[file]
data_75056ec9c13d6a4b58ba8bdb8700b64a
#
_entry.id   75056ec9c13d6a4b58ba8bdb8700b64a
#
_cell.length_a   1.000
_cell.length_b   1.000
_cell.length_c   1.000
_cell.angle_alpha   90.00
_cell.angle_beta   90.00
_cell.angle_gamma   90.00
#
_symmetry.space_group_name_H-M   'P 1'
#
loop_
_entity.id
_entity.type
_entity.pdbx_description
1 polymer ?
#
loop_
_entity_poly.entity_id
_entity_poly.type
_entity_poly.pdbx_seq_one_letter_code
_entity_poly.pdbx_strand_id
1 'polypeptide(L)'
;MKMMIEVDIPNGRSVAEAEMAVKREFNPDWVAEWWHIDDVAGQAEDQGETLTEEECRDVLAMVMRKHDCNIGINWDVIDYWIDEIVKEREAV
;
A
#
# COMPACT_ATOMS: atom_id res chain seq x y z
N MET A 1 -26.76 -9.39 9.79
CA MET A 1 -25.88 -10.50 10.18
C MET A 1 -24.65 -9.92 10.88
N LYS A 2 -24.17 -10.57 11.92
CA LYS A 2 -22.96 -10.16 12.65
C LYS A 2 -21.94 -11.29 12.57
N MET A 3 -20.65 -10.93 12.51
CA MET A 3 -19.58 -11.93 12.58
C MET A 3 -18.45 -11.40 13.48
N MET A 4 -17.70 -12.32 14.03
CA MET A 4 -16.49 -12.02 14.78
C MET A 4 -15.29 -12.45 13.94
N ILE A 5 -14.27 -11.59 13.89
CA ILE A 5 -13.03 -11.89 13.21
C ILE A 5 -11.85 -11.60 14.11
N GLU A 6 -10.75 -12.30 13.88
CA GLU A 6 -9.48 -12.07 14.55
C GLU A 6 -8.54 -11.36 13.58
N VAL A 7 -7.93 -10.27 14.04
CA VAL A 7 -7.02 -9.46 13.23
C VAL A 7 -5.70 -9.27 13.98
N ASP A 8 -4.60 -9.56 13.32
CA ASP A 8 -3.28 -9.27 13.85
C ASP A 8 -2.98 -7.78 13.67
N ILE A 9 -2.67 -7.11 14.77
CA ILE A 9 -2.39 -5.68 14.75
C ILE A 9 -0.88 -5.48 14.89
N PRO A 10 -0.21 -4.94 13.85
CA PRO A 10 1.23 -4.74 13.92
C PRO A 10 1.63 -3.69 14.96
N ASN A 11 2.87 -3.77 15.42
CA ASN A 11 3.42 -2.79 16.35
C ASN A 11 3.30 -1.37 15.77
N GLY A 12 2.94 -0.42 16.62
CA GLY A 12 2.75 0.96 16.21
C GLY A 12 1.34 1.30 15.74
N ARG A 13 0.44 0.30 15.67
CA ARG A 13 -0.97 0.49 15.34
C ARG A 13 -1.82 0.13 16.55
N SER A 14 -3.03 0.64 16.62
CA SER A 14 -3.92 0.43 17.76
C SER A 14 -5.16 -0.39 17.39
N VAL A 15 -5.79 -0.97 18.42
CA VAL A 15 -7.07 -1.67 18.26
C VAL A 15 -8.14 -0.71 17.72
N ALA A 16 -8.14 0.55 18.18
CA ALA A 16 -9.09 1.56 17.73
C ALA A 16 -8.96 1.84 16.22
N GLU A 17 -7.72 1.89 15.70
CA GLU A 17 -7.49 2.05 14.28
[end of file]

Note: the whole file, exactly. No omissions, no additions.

data_75056ec9c13d6a4b58ba8bdb8700b64a
#
_entry.id   75056ec9c13d6a4b58ba8bdb8700b64a
#
_cell.length_a   1.000
_cell.length_b   1.000
_cell.length_c   1.000
_cell.angle_alpha   90.00
_cell.angle_beta   90.00
_cell.angle_gamma   90.00
#
_symmetry.space_group_name_H-M   'P 1'
#
loop_
_entity.id
_entity.type
_entity.pdbx_description
1 polymer ?
#
loop_
_entity_poly.entity_id
_entity_poly.type
_entity_poly.pdbx_seq_one_letter_code
_entity_poly.pdbx_strand_id
1 'polypeptide(L)'
;MKMMIEVDIPNGRSVAEAEMAVKREFNPDWVAEWWHIDDVAGQAEDQGETLTEEECRDVLAMVMRKHDCNIGINWDVIDYWIDEIVKEREAV
;
A
#
# COMPACT_ATOMS: atom_id res chain seq x y z
N MET A 1 -26.76 -9.39 9.79
CA MET A 1 -25.88 -10.50 10.18
C MET A 1 -24.65 -9.92 10.88
N LYS A 2 -24.17 -10.57 11.92
CA LYS A 2 -22.96 -10.16 12.65
C LYS A 2 -21.94 -11.29 12.57
N MET A 3 -20.65 -10.93 12.51
CA MET A 3 -19.58 -11.93 12.58
C MET A 3 -18.45 -11.40 13.48
N MET A 4 -17.70 -12.32 14.03
CA MET A 4 -16.49 -12.02 14.78
C MET A 4 -15.29 -12.45 13.94
N ILE A 5 -14.27 -11.59 13.89
CA ILE A 5 -13.03 -11.89 13.21
C ILE A 5 -11.85 -11.60 14.11
N GLU A 6 -10.75 -12.30 13.88
CA GLU A 6 -9.48 -12.07 14.55
C GLU A 6 -8.54 -11.36 13.58
N VAL A 7 -7.93 -10.27 14.04
CA VAL A 7 -7.02 -9.46 13.23
C VAL A 7 -5.70 -9.27 13.98
N ASP A 8 -4.60 -9.56 13.32
CA ASP A 8 -3.28 -9.27 13.85
C ASP A 8 -2.98 -7.78 13.67
N ILE A 9 -2.67 -7.11 14.77
CA ILE A 9 -2.39 -5.68 14.75
C ILE A 9 -0.88 -5.48 14.89
N PRO A 10 -0.21 -4.94 13.85
CA PRO A 10 1.23 -4.74 13.92
C PRO A 10 1.63 -3.69 14.96
N ASN A 11 2.87 -3.77 15.42
CA ASN A 11 3.42 -2.79 16.35
C ASN A 11 3.30 -1.37 15.77
N GLY A 12 2.94 -0.42 16.62
CA GLY A 12 2.75 0.96 16.21
C GLY A 12 1.34 1.30 15.74
N ARG A 13 0.44 0.30 15.67
CA ARG A 13 -0.97 0.49 15.34
C ARG A 13 -1.82 0.13 16.55
N SER A 14 -3.03 0.64 16.62
CA SER A 14 -3.92 0.43 17.76
C SER A 14 -5.16 -0.39 17.39
N VAL A 15 -5.79 -0.97 18.42
CA VAL A 15 -7.07 -1.67 18.26
C VAL A 15 -8.14 -0.71 17.72
N ALA A 16 -8.14 0.55 18.18
CA ALA A 16 -9.09 1.56 17.73
C ALA A 16 -8.96 1.84 16.22
N GLU A 17 -7.72 1.89 15.70
CA GLU A 17 -7.49 2.05 14.28